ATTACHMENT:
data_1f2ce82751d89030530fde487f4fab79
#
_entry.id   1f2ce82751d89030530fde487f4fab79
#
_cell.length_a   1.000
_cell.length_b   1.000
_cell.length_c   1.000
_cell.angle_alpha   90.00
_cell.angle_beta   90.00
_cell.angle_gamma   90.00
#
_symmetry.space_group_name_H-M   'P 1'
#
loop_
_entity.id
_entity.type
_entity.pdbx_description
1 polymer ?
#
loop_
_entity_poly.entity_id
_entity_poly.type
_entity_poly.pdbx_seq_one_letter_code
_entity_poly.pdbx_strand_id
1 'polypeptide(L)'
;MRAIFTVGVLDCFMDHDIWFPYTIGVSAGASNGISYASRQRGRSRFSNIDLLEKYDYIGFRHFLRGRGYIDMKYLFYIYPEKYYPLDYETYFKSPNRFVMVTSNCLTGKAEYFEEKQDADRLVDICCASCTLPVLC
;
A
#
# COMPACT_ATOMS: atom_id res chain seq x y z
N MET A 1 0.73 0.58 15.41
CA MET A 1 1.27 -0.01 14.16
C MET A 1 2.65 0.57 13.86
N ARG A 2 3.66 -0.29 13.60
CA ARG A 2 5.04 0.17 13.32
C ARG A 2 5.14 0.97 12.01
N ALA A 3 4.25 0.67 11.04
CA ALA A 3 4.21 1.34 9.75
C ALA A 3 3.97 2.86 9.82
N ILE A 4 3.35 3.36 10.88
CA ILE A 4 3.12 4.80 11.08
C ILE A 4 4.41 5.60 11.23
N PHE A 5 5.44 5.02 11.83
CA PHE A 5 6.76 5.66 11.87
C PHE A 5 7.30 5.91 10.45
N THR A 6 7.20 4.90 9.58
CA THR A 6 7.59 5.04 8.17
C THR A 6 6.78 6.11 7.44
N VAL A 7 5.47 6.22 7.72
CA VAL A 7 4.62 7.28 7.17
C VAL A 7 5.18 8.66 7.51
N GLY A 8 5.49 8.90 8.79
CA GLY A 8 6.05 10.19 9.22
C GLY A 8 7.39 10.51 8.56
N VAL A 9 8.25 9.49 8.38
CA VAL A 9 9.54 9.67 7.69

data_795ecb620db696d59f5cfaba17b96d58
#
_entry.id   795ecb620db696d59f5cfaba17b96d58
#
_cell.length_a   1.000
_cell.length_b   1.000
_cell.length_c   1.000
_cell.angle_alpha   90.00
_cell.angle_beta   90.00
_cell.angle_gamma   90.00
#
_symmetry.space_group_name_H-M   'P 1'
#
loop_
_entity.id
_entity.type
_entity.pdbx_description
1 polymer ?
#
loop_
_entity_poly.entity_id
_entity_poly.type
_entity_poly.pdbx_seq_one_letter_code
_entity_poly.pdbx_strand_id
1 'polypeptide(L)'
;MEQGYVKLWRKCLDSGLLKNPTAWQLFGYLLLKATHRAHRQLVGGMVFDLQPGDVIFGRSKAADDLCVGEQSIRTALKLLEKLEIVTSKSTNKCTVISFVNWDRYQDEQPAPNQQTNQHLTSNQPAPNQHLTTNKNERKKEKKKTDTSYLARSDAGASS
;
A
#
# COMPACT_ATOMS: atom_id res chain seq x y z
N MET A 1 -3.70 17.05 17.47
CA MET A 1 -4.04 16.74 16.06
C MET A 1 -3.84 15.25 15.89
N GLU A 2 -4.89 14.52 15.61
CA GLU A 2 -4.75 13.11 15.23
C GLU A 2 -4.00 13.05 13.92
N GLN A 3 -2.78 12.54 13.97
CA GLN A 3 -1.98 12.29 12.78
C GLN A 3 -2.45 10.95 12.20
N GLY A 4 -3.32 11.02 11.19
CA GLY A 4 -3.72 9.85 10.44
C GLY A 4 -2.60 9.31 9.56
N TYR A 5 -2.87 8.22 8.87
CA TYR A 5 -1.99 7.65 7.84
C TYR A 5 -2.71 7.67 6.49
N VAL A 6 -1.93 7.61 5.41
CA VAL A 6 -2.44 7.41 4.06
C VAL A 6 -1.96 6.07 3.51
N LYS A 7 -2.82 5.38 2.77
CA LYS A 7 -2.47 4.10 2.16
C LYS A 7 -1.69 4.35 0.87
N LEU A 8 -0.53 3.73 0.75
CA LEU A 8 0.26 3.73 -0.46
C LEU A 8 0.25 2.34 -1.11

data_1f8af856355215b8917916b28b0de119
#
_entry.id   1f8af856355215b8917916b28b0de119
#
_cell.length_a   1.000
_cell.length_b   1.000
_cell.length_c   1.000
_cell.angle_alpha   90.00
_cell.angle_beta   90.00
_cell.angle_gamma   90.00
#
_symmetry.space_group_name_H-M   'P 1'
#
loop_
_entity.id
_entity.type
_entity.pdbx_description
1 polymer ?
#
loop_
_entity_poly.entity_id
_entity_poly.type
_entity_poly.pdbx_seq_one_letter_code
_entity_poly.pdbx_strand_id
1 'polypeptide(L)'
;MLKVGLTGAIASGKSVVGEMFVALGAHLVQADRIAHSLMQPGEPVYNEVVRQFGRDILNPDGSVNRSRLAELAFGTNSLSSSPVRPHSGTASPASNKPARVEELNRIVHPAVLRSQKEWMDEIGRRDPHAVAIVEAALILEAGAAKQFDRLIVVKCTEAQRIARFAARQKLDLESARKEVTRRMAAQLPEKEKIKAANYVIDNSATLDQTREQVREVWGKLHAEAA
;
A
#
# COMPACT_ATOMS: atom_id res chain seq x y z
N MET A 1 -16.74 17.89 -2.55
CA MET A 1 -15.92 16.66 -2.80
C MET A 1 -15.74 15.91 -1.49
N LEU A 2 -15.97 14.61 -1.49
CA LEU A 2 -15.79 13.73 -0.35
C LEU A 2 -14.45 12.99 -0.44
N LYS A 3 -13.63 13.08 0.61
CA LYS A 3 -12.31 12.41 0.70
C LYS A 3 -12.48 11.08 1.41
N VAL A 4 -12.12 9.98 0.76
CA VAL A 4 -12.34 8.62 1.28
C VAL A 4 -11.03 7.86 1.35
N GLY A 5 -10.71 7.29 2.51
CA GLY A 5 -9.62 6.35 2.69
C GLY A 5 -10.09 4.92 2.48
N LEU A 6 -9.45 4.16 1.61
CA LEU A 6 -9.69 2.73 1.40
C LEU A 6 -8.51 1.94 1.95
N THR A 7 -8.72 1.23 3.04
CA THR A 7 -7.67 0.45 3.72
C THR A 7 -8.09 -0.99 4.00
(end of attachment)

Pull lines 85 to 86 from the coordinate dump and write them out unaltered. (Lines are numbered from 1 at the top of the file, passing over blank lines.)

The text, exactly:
#
# COMPACT_ATOMS: atom_id res chain seq x y z